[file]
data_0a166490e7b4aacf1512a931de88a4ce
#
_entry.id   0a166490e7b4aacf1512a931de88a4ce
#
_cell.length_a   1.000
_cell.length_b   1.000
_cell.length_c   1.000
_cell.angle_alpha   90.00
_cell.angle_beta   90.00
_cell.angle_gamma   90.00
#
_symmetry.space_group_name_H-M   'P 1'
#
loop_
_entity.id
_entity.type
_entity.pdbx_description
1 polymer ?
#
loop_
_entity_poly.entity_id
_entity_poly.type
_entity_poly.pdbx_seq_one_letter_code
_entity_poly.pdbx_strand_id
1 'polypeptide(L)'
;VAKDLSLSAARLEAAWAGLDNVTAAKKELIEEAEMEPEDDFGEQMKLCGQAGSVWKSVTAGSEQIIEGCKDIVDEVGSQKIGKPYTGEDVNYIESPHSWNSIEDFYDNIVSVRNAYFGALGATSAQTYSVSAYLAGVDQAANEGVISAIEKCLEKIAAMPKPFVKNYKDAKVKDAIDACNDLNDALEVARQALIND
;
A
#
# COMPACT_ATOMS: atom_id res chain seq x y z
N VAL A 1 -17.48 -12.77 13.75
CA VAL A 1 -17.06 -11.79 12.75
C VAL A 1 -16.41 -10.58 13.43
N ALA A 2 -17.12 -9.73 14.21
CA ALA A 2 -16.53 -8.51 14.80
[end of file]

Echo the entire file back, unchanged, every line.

data_0a166490e7b4aacf1512a931de88a4ce
#
_entry.id   0a166490e7b4aacf1512a931de88a4ce
#
_cell.length_a   1.000
_cell.length_b   1.000
_cell.length_c   1.000
_cell.angle_alpha   90.00
_cell.angle_beta   90.00
_cell.angle_gamma   90.00
#
_symmetry.space_group_name_H-M   'P 1'
#
loop_
_entity.id
_entity.type
_entity.pdbx_description
1 polymer ?
#
loop_
_entity_poly.entity_id
_entity_poly.type
_entity_poly.pdbx_seq_one_letter_code
_entity_poly.pdbx_strand_id
1 'polypeptide(L)'
;VAKDLSLSAARLEAAWAGLDNVTAAKKELIEEAEMEPEDDFGEQMKLCGQAGSVWKSVTAGSEQIIEGCKDIVDEVGSQKIGKPYTGEDVNYIESPHSWNSIEDFYDNIVSVRNAYFGALGATSAQTYSVSAYLAGVDQAANEGVISAIEKCLEKIAAMPKPFVKNYKDAKVKDAIDACNDLNDALEVARQALIND
;
A
#
# COMPACT_ATOMS: atom_id res chain seq x y z
N VAL A 1 -17.48 -12.77 13.75
CA VAL A 1 -17.06 -11.79 12.75
C VAL A 1 -16.41 -10.58 13.43
N ALA A 2 -17.12 -9.73 14.21
CA ALA A 2 -16.53 -8.51 14.80